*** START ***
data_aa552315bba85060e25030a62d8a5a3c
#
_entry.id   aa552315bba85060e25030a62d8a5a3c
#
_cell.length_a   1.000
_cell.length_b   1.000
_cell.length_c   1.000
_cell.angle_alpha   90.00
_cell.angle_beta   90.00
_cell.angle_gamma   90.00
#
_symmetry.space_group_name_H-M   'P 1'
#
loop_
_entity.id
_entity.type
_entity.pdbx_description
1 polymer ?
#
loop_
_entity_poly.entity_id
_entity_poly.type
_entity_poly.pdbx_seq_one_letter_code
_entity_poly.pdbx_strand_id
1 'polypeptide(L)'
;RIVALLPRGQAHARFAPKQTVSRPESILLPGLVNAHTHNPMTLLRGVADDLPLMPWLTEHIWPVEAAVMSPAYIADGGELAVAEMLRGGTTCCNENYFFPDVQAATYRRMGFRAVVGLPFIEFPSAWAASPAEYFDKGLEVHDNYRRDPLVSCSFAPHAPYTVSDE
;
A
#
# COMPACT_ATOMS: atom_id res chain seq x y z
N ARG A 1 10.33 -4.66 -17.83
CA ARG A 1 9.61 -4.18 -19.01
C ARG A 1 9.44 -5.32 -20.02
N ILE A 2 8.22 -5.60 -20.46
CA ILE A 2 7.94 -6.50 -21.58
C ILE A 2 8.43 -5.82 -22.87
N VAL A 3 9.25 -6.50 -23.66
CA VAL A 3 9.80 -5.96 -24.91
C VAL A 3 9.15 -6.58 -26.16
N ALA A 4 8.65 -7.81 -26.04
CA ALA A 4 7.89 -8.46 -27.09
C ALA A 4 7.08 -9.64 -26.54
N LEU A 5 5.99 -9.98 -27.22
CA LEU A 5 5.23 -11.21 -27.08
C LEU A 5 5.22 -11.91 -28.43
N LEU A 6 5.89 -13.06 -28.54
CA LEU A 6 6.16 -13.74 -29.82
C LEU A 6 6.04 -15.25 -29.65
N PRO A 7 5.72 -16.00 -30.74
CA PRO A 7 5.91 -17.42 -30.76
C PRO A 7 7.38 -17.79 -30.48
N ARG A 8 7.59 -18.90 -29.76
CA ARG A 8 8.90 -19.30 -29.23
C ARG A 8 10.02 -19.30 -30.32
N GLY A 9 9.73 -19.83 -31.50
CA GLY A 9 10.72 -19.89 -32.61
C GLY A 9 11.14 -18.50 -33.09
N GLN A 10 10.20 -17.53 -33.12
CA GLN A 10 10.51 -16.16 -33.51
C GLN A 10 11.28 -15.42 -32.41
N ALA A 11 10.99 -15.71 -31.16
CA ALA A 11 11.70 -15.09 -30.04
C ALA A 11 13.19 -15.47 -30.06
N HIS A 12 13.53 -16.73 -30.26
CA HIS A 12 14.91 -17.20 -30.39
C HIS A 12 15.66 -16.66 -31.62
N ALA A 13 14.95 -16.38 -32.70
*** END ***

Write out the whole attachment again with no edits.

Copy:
data_aa552315bba85060e25030a62d8a5a3c
#
_entry.id   aa552315bba85060e25030a62d8a5a3c
#
_cell.length_a   1.000
_cell.length_b   1.000
_cell.length_c   1.000
_cell.angle_alpha   90.00
_cell.angle_beta   90.00
_cell.angle_gamma   90.00
#
_symmetry.space_group_name_H-M   'P 1'
#
loop_
_entity.id
_entity.type
_entity.pdbx_description
1 polymer ?
#
loop_
_entity_poly.entity_id
_entity_poly.type
_entity_poly.pdbx_seq_one_letter_code
_entity_poly.pdbx_strand_id
1 'polypeptide(L)'
;RIVALLPRGQAHARFAPKQTVSRPESILLPGLVNAHTHNPMTLLRGVADDLPLMPWLTEHIWPVEAAVMSPAYIADGGELAVAEMLRGGTTCCNENYFFPDVQAATYRRMGFRAVVGLPFIEFPSAWAASPAEYFDKGLEVHDNYRRDPLVSCSFAPHAPYTVSDE
;
A
#
# COMPACT_ATOMS: atom_id res chain seq x y z
N ARG A 1 10.33 -4.66 -17.83
CA ARG A 1 9.61 -4.18 -19.01
C ARG A 1 9.44 -5.32 -20.02
N ILE A 2 8.22 -5.60 -20.46
CA ILE A 2 7.94 -6.50 -21.58
C ILE A 2 8.43 -5.82 -22.87
N VAL A 3 9.25 -6.50 -23.66
CA VAL A 3 9.80 -5.96 -24.91
C VAL A 3 9.15 -6.58 -26.16
N ALA A 4 8.65 -7.81 -26.04
CA ALA A 4 7.89 -8.46 -27.09
C ALA A 4 7.08 -9.64 -26.54
N LEU A 5 5.99 -9.98 -27.22
CA LEU A 5 5.23 -11.21 -27.08
C LEU A 5 5.22 -11.91 -28.43
N LEU A 6 5.89 -13.06 -28.54
CA LEU A 6 6.16 -13.74 -29.82
C LEU A 6 6.04 -15.25 -29.65
N PRO A 7 5.72 -16.00 -30.74
CA PRO A 7 5.91 -17.42 -30.76
C PRO A 7 7.38 -17.79 -30.48
N ARG A 8 7.59 -18.90 -29.76
CA ARG A 8 8.90 -19.30 -29.23
C ARG A 8 10.02 -19.30 -30.32
N GLY A 9 9.73 -19.83 -31.50
CA GLY A 9 10.72 -19.89 -32.61
C GLY A 9 11.14 -18.50 -33.09
N GLN A 10 10.20 -17.53 -33.12
CA GLN A 10 10.51 -16.16 -33.51
C GLN A 10 11.28 -15.42 -32.41
N ALA A 11 10.99 -15.71 -31.16
CA ALA A 11 11.70 -15.09 -30.04
C ALA A 11 13.19 -15.47 -30.06
N HIS A 12 13.53 -16.73 -30.26
CA HIS A 12 14.91 -17.20 -30.39
C HIS A 12 15.66 -16.66 -31.62
N ALA A 13 14.95 -16.38 -32.70